The United States has called in air strikes to stop the Taliban from taking control of opium fields in the town of Musa Qala in Helmand province.
Over the weekend the air strikes were called in after the Taliban seized weapons and vehicles from Afghan soldiers.
Helmand province is said to be one of the world’s largest opium-producing regions, larger than the whole of Burma which is the second largest producer of opium.
Production of opium reached an all-time high under the military control of the U.S. and NATO.
According to a report issued in 2013 by the Afghanistan Opium Survey of the United Nations, cultivation of poppy increased 36 per cent in 2013. Total opium production amounted to 5,500 tons, up nearly half since 2012.
“This has never been witnessed before in the history of Afghanistan,” said Jean-Luc Lemahieu, the outgoing leader of the Afghanistan office of the United Nations Office on Drugs and Crime.
Prior to the invasion and occupation of Afghanistan, the Taliban had successfully banned production of opium.
According to James P. Callahan, director of Asian affairs at the Bureau for International Narcotics and Law Enforcement Affairs at the U.S. State Department, the Taliban framed the ban ”in very religious terms,” citing Islamic prohibitions against drugs, The New York Times reported on May 20, 2001.
CIA and Afghan Opium
In 2009 it was reported that the CIA controlled the opium trade in Afghanistan through Ahmed Wali Karzai, the brother of the former president, Hamid Karzai, who began his career as a fundraiser for the CIA’s mujahideen during the 1980s.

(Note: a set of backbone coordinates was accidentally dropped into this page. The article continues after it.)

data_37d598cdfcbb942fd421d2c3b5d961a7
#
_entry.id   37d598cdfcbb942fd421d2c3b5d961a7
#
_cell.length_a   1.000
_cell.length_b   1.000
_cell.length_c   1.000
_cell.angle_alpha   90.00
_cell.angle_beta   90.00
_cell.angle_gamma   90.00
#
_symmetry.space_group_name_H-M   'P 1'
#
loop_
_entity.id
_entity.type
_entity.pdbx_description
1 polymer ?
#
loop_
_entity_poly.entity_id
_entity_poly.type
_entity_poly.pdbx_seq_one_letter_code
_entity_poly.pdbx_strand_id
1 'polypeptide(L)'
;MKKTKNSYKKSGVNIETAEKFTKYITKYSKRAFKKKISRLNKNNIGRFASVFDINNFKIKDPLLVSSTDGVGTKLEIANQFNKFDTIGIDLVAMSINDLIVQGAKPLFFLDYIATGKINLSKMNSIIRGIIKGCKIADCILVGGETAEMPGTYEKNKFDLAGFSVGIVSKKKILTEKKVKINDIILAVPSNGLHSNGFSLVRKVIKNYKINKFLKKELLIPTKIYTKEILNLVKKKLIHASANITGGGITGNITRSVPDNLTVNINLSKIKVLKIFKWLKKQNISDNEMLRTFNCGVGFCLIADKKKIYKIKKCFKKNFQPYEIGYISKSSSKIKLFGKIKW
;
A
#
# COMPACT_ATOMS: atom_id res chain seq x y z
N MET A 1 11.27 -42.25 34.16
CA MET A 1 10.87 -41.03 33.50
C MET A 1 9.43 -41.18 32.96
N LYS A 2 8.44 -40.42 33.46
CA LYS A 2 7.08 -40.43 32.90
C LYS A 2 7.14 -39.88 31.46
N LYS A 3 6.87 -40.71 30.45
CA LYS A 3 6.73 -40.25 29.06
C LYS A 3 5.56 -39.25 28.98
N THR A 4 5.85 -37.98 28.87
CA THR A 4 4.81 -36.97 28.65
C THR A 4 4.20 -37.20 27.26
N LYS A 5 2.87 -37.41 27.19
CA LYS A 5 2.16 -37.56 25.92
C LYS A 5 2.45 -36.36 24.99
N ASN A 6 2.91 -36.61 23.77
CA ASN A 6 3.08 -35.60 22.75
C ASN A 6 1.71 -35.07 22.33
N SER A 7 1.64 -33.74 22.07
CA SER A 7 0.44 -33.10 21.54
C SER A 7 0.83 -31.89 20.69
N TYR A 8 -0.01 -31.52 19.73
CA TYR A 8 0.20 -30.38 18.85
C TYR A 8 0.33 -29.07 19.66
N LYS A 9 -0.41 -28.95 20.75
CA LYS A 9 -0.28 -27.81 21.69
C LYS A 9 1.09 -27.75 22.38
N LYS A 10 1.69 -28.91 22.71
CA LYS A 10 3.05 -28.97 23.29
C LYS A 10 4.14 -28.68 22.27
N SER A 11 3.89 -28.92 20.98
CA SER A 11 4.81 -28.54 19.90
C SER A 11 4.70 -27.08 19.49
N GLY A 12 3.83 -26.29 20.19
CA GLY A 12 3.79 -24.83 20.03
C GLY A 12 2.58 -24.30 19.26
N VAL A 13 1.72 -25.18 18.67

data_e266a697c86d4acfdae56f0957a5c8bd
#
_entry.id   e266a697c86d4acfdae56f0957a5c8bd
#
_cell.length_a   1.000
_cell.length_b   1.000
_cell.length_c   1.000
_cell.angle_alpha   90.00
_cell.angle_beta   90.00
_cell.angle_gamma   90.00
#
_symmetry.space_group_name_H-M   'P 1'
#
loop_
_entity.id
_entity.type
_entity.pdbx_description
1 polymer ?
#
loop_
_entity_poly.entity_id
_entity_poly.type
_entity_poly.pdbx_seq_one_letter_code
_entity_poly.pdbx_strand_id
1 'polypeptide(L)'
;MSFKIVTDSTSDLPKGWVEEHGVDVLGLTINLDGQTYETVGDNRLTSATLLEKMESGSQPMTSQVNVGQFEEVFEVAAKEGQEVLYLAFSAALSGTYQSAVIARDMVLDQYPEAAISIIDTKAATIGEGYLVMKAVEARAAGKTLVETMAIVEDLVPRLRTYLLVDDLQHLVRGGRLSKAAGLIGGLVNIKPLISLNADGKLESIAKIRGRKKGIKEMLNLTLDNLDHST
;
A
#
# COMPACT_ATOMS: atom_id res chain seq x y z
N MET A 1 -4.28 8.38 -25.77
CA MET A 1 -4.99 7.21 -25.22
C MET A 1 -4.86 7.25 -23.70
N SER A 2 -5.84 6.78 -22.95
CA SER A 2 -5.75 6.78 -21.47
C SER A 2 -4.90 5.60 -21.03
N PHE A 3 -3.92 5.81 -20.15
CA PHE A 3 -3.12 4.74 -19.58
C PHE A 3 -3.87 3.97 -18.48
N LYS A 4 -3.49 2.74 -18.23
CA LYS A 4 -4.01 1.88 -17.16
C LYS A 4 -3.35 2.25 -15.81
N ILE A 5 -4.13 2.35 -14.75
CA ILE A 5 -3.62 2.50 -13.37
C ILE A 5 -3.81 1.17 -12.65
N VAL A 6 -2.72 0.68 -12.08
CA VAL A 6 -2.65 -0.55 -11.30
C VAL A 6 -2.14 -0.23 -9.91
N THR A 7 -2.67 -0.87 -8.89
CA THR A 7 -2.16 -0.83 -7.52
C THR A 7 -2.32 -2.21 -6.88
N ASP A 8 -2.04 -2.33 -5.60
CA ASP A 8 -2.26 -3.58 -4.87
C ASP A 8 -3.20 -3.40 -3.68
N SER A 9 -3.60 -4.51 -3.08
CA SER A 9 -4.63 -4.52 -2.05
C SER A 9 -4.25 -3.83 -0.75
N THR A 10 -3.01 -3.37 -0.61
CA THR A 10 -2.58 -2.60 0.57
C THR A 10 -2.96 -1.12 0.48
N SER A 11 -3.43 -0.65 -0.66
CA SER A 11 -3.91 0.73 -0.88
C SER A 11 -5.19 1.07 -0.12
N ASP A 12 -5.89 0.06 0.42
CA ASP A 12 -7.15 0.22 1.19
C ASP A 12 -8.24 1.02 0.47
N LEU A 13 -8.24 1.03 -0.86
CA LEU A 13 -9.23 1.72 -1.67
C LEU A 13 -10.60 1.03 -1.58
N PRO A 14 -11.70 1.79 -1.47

“CIA-supported Mujahideen rebels engaged heavily in drug trafficking while fighting against the Soviet-supported government and its plans to reform the very backward Afghan society,” William Blum writes in The Real Drug Lords.
“The Golden Crescent drug trade, launched by the CIA in the early 1980s, continues to be protected by US intelligence, in liaison with NATO occupation forces and the British military. In recent developments, British occupation forces have promoted opium cultivation through paid radio advertisements,” Michel Chossudovsky wrote in 2007.
In 2010 Fox News’ Gerald Rivera talked with an occupation soldier about U.S. support of the opium trade in Afghanistan. The soldier told Rivera he did not like supporting Afghan opium production. The U.S., he insisted, has turned a blind eye to the cultivation due to cultural considerations. He said he would rather see the Afghans grow watermelons.
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